Henry VIII, renowned for his command of power and celebrated for his intellect, presided over one of the most magnificent–and dangerous–courts in Renaissance Europe.
Never before has a detailed, personal biography of this charismatic monarch been set against the cultural, social, and political background of his glittering court. Now Alison Weir brings to vibrant life the turbulent, complex figure of the King. Packed with colourful description, meticulous in historical detail, rich in pageantry, intrigue, passion, and luxury, Weir brilliantly renders King Henry VIII, his court, and the fascinating men and women who vied for its pleasures and rewards.
'Alison Weir is one of our best popular historians and one, moreover, with an impressive scholarly pedigree in Tudor history...her latest offering is a very fine book' - Frank McLynn, Independent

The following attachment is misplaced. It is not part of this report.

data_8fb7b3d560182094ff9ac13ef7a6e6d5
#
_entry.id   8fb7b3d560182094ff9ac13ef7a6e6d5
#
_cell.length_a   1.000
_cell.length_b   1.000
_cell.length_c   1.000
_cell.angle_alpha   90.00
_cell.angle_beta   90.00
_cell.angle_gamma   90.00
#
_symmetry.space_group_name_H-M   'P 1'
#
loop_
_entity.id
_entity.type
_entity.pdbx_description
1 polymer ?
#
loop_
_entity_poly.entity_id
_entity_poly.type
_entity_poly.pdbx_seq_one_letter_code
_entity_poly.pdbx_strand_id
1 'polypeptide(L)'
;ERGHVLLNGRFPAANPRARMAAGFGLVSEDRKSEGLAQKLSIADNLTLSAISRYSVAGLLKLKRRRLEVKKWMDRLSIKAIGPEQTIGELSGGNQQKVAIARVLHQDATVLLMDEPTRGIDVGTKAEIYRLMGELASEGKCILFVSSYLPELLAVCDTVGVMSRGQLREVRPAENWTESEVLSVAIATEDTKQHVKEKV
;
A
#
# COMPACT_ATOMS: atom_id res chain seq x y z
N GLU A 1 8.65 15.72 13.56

In a succession of books on medieval and early modern monarchs, Weir has established her credentials as one of the most evocative of popular historians. In Eleanor of Aquitaine (which will be reissued in paperback to tie in with this publication), she brushed aside a forest of scholarly debate in favor of fully rounded human portraits. She now turns to the colossal figure of Henry VIII, aspiring chivalric hero and accidental spearhead of the Reformation. In the age's luxurious ceremony, Weir is thoroughly in her element. She revels in the Field of Cloth of Gold, an elaborate showpiece where Henry met his French counterpart; in the zesty supporting cast; and even in the less appetizing duties of the Groom of the Stool. Henry's passions were many and charming: his beloved dogs Cut and Ball were evidently so prone to getting lost that he would pay some 225 to their finder. Weir's fondness for her character has its difficulties. While admitting that the king proved to be "an imperious and dangerous autocrat who became mesmerised by his own legend," she too is seduced by the myth. Given to romantic hyperbole, she concludes with the largely unsupported sentiment that Henry "excelled all who ever wore a crown"; chalk up another victory for his propagandists. Other problematic characters, like Thomas More ("calm, kind, witty and wise"), are also let off lightly. Still, Weir's nose for detail, her sharpness of eye and her sympathetic touch make this a feast for the senses.